Sue at The Nature of Things set us this challenge this week.
‘With so much time being spent at home, many of us have been looking for new pastimes or taking up old ones in order to stay occupied or even sane. So that is my theme for this challenge – Pastimes. It could be something that you are trying for the first time or a hobby or interest that you have enjoyed for many years.’
I am lucky to live in the country surrounded by rain forest and rare native birds. One of my pastimes is membership of a conservation trust right here on our doorstep. The Manawahe Kokako Trust is a bunch of volunteers who got together in 1997 to save a declining population of kokako, a beautiful native song bird.
Our job is to remove mammalian predators; brush tailed possums, rats, stoats, weasels, ferrets, hedgehogs and feral cats in an area of about 250 hectares (620 acres). We fill over 500 bait stations 4 to 6 times a year and clear and rebait 70 traps every 2 weeks to a month. It’s a big commitment but our dedicated crew love getting in the bush and the rewards are huge. The kokako are still struggling but every other species is flourishing in the safer environment.
Before humans arrived about 800 years ago, New Zealand was a bird paradise. Our islands were covered in forest and with no predatory mammals, birds foraged on the ground, some like kiwi even lost the ability to fly. But people brought with them rats and dogs and great swathes of forest were felled and burned for agriculture and development. In their infinite wisdom they introduced possums from Australia for a fur industry. The possums flourished on our more palatable plants and decimated large areas of the remaining forest. They also fed on eggs and chicks. After possums we brought stoats, weasels and ferrets and when the fur industry died, the cages were opened, releasing a plague of predators onto birds that had never seen anything like it before and had no idea how to protect themselves.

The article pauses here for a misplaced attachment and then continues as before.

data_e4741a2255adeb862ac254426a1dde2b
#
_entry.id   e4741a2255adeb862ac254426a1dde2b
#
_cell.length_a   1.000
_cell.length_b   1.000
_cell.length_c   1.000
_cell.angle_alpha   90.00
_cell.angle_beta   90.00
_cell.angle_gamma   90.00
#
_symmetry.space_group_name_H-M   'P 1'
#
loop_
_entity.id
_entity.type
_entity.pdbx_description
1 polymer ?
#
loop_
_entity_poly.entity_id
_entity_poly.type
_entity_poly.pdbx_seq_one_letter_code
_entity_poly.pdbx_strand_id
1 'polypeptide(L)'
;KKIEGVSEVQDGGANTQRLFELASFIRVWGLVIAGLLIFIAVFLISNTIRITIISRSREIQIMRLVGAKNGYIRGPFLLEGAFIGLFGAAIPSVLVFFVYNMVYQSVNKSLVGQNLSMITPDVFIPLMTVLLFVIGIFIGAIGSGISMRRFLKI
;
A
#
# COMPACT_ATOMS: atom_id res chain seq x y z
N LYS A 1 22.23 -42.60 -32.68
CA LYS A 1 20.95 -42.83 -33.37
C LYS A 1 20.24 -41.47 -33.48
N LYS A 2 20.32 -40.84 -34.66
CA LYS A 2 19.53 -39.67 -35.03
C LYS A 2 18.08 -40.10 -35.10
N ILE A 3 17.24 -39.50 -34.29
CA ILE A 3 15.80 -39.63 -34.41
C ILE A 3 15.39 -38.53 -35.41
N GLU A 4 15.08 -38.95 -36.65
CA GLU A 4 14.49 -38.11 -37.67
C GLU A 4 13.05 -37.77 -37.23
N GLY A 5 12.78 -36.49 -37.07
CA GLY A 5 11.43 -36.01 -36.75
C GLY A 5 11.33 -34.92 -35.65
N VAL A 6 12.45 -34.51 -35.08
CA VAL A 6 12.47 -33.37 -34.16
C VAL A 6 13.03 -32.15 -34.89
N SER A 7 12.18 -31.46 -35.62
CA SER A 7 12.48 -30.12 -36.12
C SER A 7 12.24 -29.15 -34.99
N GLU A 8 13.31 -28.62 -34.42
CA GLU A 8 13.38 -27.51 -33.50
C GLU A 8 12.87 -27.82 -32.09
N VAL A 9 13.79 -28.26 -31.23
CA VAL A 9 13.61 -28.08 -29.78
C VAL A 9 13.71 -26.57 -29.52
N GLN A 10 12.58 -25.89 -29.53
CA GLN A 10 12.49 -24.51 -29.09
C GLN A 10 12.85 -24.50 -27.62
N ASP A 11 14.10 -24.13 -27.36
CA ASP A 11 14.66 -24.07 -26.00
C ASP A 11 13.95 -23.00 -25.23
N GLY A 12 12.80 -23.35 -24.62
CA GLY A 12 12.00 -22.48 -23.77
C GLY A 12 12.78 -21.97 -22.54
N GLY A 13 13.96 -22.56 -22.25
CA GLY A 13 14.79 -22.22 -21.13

New Zealand is home to 168 species of native birds, 93 of which are found only in this country. A 2017 report by the Parliamentary Commissioner for the Environment found 32 percent of species are in serious trouble, 48 percent are in some trouble and the remainder are doing OK.
About 50 native bird species have become extinct since humans arrived in New Zealand.
There are many, many small groups like ours in New Zealand freely giving up their time to help our endangered environments and species. Most of us are aged over 60 and at 62, I’m the baby of our group and by no means the fittest.
We tramp (hike) over steep, bush covered terrain, carrying up to 20 kg (44lb) on our backs because if we didn’t our forests would be silent.
Our Department of Conservation, the public service department of New Zealand charged with the conservation of our natural and historical heritage has been chronically underfunded for decades making volunteer groups so vital in the fight for a predator free New Zealand.
My favourite place to be is in the bush with fellow Manawahe Kokako Trust volunteers and kokako singing above. Working bees can be exhausting but all that exercise is good for my health and the trust members have become close friends. What more could you ask for besides the reward of bird song coming back to our bit of bush?
My thanks to Sue and the other Lens Artist’s Challenge hosts for their hard work and for keeping us connected.
Here are a few links to other articles and information that support this post.
Kokako information and song at NZ Birds Online.
Manawahe Kokako Trust Facebook page.
Some of my earlier posts about the Trust and it’s work.